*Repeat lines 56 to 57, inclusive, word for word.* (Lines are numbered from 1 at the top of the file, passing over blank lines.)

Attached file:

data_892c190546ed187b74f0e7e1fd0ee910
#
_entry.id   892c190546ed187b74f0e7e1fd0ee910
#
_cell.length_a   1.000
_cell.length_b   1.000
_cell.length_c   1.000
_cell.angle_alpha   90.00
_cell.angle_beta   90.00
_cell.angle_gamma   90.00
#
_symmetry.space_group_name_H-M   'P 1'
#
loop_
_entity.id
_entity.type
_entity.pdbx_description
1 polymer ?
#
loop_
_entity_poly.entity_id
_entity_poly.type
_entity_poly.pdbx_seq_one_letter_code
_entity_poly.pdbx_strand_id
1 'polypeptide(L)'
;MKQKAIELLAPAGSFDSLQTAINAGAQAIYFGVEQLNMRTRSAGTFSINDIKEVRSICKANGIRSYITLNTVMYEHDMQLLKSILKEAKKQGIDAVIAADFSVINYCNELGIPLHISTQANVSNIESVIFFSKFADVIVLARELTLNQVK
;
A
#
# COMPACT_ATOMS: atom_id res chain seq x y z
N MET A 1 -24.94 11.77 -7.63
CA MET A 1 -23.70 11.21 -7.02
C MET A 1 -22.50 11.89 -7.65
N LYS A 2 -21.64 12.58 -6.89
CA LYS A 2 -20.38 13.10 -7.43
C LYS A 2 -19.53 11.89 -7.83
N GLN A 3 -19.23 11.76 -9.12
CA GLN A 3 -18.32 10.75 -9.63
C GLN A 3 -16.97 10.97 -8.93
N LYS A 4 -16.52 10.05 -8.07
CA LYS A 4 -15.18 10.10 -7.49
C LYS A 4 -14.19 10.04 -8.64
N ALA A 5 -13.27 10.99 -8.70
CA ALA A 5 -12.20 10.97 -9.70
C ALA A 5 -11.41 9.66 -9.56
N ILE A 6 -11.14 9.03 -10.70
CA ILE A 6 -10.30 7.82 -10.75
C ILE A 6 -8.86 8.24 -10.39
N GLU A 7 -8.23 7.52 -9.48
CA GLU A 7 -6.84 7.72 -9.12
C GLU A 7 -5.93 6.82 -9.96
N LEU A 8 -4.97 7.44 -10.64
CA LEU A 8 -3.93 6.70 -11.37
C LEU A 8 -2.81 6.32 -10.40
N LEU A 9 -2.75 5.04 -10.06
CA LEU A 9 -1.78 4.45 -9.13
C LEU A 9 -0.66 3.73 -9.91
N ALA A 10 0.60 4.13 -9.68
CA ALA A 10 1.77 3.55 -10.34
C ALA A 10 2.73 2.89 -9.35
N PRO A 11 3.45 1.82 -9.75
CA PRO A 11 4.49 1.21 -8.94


CA LEU A 9 -1.78 4.45 -9.13
C LEU A 9 -0.66 3.73 -9.91